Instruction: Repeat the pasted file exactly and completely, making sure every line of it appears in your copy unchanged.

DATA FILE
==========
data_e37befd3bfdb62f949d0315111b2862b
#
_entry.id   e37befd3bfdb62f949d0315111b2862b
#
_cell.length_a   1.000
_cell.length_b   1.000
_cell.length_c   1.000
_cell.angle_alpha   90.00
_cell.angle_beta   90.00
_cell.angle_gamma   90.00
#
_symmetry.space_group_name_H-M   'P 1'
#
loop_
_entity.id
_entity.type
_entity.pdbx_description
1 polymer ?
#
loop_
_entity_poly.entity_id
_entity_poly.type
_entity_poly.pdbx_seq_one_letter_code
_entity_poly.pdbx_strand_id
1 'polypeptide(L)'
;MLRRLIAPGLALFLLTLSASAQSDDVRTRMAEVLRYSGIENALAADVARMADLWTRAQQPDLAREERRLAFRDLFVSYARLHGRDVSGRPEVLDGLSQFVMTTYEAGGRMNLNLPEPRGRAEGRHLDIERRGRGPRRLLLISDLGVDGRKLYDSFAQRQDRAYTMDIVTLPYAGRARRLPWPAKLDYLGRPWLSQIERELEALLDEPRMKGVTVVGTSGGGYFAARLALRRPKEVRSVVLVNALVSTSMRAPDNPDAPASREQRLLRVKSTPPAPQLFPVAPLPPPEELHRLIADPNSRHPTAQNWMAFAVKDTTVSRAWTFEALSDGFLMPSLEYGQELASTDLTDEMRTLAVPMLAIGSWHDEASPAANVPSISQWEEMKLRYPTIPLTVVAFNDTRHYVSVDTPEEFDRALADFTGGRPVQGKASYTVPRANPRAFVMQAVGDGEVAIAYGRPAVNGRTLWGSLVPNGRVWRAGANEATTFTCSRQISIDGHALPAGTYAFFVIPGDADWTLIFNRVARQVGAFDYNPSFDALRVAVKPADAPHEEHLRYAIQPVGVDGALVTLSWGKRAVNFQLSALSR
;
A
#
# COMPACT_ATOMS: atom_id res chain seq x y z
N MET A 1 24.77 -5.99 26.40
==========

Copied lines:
data_e37befd3bfdb62f949d0315111b2862b
#
_entry.id   e37befd3bfdb62f949d0315111b2862b
#
_cell.length_a   1.000
_cell.length_b   1.000
_cell.length_c   1.000
_cell.angle_alpha   90.00
_cell.angle_beta   90.00
_cell.angle_gamma   90.00
#
_symmetry.space_group_name_H-M   'P 1'
#
loop_
_entity.id
_entity.type
_entity.pdbx_description
1 polymer ?
#
loop_
_entity_poly.entity_id
_entity_poly.type
_entity_poly.pdbx_seq_one_letter_code
_entity_poly.pdbx_strand_id
1 'polypeptide(L)'
;MLRRLIAPGLALFLLTLSASAQSDDVRTRMAEVLRYSGIENALAADVARMADLWTRAQQPDLAREERRLAFRDLFVSYARLHGRDVSGRPEVLDGLSQFVMTTYEAGGRMNLNLPEPRGRAEGRHLDIERRGRGPRRLLLISDLGVDGRKLYDSFAQRQDRAYTMDIVTLPYAGRARRLPWPAKLDYLGRPWLSQIERELEALLDEPRMKGVTVVGTSGGGYFAARLALRRPKEVRSVVLVNALVSTSMRAPDNPDAPASREQRLLRVKSTPPAPQLFPVAPLPPPEELHRLIADPNSRHPTAQNWMAFAVKDTTVSRAWTFEALSDGFLMPSLEYGQELASTDLTDEMRTLAVPMLAIGSWHDEASPAANVPSISQWEEMKLRYPTIPLTVVAFNDTRHYVSVDTPEEFDRALADFTGGRPVQGKASYTVPRANPRAFVMQAVGDGEVAIAYGRPAVNGRTLWGSLVPNGRVWRAGANEATTFTCSRQISIDGHALPAGTYAFFVIPGDADWTLIFNRVARQVGAFDYNPSFDALRVAVKPADAPHEEHLRYAIQPVGVDGALVTLSWGKRAVNFQLSALSR
;
A
#
# COMPACT_ATOMS: atom_id res chain seq x y z
N MET A 1 24.77 -5.99 26.40